Sunday, June 17, 2007

Classroom Management: 101

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Define Class Rules (a.k.a. Classroom Procedures)

The discipline committee must decide what sort of rules will be enforced school wide. Try to limit these rules to about four or five. I think that it’s easy to enforce a handful of rules that everyone knows and can even spout off the top of their heads; but when you get so many rules, that no one can remember without looking at the paper then you will have too many rules for everyone to enforce. My own school developed these rules. All rules should be stated in their positive format and not in negatives, i.e., instead of don’t hit people, we found a way to say this by our second rule:

  1. Be in your assigned seat ready to work when the tardy bell finishes its ring.

  2. Keep hands, feet, books, and objects to yourself.

  3. Speak courteously to your teacher and fellow students.

  4. Follow the teacher's directions.

  5. Bring only those items which are essential to the educational process.

The class rules should be posted in every classroom and referred to often.

These are fine classroom rules.  However, just posting them on the wall does not insure they will be followed.  I have students that are learning disabled in reading.  They could care less about a "stinking" poster on the wall.  So, as part of our school's discipline policy, we spend class time teaching what these rules. Instead of calling them rules, I prefer the word procedures.  Also, in our school, we do not have warning bells and tardy bells, but we may add them this coming year.  I personally have to program our school's bells and when the power blinks, our bells shut down and they have to be reprogrammed.  So, before we go to tardy bells, someone is going to have to purchase one of those continuous power supply or backup batteries. [note to self: remember that.]

The hardest part of classroom procedures is for the teacher to get the students to buy into the system.  They have to see that you mean business and you are not going to let them slide if they do not follow the procedure.  If I let them get by with it one day, and then send them to the principal the next day, then chaos rules.  For me, instead of just posting the list, I use a flip chart and conduct a brainstorming session and just ask my students what the class procedures should be, if we are going to be in this classroom all year together and end up with all level threes and fours on our EOG tests and everyone passing to the next grade.  I teach middle school, grades 6, 7, and 8.  I have my list of procedures already formulated on paper so when students come up with something like- "bring paper", then one says "bring ya pencil", and one might say "bring your notebook", I list all these. After brainstorming, I ask them to look at the list and give them 2.5 minutes to discuss the list with the student next to them and see if any of the items on the list have anything in common.  The items listed above all fit nicely under procedure 5. Bring only those items which are essential to the educational process.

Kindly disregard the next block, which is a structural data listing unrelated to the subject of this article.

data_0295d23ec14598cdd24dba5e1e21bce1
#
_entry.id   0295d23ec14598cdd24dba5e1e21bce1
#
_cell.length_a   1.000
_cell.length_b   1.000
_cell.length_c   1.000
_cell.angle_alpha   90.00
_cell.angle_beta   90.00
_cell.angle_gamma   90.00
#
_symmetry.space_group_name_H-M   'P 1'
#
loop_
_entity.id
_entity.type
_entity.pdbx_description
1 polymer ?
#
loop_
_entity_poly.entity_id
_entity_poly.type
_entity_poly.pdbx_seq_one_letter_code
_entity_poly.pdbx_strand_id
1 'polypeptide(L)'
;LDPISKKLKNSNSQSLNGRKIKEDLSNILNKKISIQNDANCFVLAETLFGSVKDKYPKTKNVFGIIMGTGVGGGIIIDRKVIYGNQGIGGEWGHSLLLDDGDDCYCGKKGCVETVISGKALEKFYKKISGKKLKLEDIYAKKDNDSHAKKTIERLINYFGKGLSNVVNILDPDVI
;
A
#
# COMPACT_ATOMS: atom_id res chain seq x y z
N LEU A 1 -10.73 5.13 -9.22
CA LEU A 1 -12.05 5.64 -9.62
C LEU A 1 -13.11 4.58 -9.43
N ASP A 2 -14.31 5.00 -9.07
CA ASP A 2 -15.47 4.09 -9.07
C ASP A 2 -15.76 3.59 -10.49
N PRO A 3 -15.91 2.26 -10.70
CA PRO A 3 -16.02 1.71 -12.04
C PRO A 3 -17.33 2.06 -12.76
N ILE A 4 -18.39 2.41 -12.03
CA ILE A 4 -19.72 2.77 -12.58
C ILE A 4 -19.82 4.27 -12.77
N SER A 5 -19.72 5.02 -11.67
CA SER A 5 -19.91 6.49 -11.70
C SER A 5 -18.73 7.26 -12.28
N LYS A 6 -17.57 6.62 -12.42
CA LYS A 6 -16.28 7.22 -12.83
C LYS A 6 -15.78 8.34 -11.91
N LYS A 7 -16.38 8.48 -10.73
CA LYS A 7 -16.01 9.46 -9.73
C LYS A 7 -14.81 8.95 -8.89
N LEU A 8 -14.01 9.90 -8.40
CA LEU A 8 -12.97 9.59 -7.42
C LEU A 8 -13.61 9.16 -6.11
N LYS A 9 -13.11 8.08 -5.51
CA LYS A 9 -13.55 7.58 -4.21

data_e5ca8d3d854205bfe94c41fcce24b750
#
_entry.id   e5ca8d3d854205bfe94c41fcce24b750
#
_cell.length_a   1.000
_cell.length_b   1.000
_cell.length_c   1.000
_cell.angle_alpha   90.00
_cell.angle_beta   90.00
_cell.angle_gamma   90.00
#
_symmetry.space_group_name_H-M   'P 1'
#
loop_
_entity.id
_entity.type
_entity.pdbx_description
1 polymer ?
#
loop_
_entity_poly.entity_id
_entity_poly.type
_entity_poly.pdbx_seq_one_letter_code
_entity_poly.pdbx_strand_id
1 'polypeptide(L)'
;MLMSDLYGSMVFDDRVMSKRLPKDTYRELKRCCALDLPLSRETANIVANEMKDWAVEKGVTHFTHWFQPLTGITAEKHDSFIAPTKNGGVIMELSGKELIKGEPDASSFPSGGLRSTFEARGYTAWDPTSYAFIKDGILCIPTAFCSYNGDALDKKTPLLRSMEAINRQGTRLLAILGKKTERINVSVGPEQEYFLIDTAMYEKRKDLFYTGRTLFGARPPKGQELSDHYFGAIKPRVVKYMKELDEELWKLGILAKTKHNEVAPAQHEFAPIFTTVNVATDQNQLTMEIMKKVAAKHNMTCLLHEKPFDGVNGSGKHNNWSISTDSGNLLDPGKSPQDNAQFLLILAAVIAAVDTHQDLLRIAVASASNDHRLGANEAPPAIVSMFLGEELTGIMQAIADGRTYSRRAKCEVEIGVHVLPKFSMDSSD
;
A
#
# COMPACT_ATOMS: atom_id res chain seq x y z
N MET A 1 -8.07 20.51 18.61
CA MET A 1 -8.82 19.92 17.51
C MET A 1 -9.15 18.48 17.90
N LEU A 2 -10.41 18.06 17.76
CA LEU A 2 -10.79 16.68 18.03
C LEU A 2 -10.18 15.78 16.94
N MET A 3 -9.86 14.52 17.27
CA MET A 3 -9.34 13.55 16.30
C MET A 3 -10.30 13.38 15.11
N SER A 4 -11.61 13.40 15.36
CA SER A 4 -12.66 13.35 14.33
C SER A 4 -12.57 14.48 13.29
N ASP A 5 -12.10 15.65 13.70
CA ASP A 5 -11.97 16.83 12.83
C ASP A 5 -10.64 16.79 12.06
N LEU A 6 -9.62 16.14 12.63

Here is the next big important step I have found that works for me: Thumbs up, thumbs down, and I am not sure.  After the class has found commonality and formulated our list which is usually very close to the one above, we vote.  Thumbs up if you can live with all the procedures, thumbs down if you can not, and thumbs sideways if you are still not sure.  Polling the students helps them see that everyone else knows they know the procedures.  If a student is trying to be cute, and gives a thumbs down, or really does not want to follow the procedure, then the discussion of why we are in school, what are your career goals, what would your mama say will not help.  I simply ask the student to spend some time with me after the class so we can talk.  If I have a student that is authoritative defiant, they just want to pick a argument, I have to remove them from the group.  I have experienced students that want to try to win every point of the discussion and I have a prearranged signal with my school counselor.  I have a phone in my classroom and I hit the three keys to his extension and just say, "could you please give me some time".  This means our code for come to my room and look for a student about to snap.  You might ask well how does he know it is your room?  Our phone system has a sort of caller id. 

So, what is the purpose of writing a blog post about classroom rules/procedures?  I am not doing it for my readers, this is for me to reflect and share.  If you read this and think this is nothing neither fresh nor blending-edge, congratulations.  If you have a new middle science teacher and you want to help them but do not have the time, email them a link to my blog.  If you have constructive points you want to add, leave a comment.  If you think my little classroom management reflection is worthless, keep your comments to yourself and have a nice summer. 

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